Article by Michael Kleen.
Both Friedrich Nietzsche and José Ortega y Gasset were alarmed by the development of the modern State, which matured to ascendancy in the late 18th Century. In the 1860s and ‘70s, Nietzsche witnessed Otto von Bismarck forge his native Germany from a collection of dozens of independent political entities into a German Empire with a strong central government, mass conscription, national welfare programs, universal manhood suffrage, and an urban mass media. Nietzsche died before the First World War, but José Ortega y Gasset lived to see the nation-states of Europe engulfed in that conflagration along with the chaos that followed. He saw the revolutions of Lenin, Mussolini, and Hitler, and that of his own country, Spain, which degenerated into civil war shortly after he published La rebelión de las masas.
The events of their lifetime undoubtedly had a profound impact on the philosophies of both men, and both departed from their philosophical analysis to point out contemporary events to illustrate their critiques. They knew these events could not be escaped, although both Nietzsche (who fled to Switzerland and northern Italy) and Ortega (who fled to Argentina) tried. While Nietzsche loathed politics, however, Ortega took an active role in attempting to guide the events of his day in his own country. Ortega believed that a liberal republic in Spain could moderate and control the violent excesses of the social transition from pre-modern to modern. History proved him wrong.
Both Nietzsche and Ortega understood the growth of the modern State as a force originating in the rise of mass political participation. Consequently, they were concerned with the State’s orientation toward the mass—the pedestrian and commonplace—and with its hostility toward exception, high culture, and the individual. “The mass crushes beneath it everything that is different, everything that is excellent, individual, qualified and select,” is a maxim Ortega wrote in The Revolt of the Masses, but that is a maxim often echoed by Nietzsche throughout his own writings.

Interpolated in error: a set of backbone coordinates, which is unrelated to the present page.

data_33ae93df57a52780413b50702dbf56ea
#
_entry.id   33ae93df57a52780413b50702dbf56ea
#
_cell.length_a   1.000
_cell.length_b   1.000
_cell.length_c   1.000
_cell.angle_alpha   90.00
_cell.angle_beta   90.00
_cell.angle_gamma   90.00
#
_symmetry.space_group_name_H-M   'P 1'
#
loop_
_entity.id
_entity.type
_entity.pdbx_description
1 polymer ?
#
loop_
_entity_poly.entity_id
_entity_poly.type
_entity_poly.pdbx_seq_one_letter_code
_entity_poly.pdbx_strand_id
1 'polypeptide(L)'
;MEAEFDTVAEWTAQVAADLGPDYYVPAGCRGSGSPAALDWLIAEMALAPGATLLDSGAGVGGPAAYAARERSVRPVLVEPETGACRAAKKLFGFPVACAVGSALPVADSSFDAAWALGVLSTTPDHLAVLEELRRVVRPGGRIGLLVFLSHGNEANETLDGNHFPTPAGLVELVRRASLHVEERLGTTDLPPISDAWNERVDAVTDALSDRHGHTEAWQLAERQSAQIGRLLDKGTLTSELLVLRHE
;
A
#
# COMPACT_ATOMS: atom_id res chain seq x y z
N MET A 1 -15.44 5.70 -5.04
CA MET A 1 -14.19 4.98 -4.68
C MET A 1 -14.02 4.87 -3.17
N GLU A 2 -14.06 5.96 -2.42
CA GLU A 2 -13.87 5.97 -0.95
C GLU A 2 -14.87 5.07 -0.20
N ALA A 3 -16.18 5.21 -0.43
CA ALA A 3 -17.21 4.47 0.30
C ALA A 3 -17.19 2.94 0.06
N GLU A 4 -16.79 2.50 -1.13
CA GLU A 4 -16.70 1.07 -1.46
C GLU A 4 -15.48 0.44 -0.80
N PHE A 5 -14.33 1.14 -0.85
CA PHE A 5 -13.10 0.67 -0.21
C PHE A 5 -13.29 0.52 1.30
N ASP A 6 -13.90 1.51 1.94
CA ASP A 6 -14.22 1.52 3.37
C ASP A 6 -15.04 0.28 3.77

In a certain way, then, both of these philosophers characterized the State as an edifice designed to serve and glorify the masses, or the “herd,” as Nietzsche was fond of writing. The State was a temple in which the masses worshipped themselves. In exchange for catering to their needs and flattering their egos, the masses placed their collective will under the auspices of the State where they flourished like never before in history. For both Nietzsche and Ortega, that arrangement was Janus-faced, because although the masses grew in ever-increasing numbers—high art, music, education, and individualism in general suffered. European culture began to decay. Violence and militarism (especially of the uniform variety) became the order of the day.
Where José Ortega found the origin of this “rebellion of the masses” in the development of the bourgeoisie in the late Middle Ages, Friedrich Nietzsche saw its origin in an inversion of Noble virtues began by the Apostle Paul in the 1st Century. He argued that both Christianity and mass political movements, such as Socialism, were faiths of “little men” whose weakness paraded as moral principles. For Nietzsche, the Statism of the 19th Century was the fruit of a seed planted in the Roman Empire nearly two millennia before.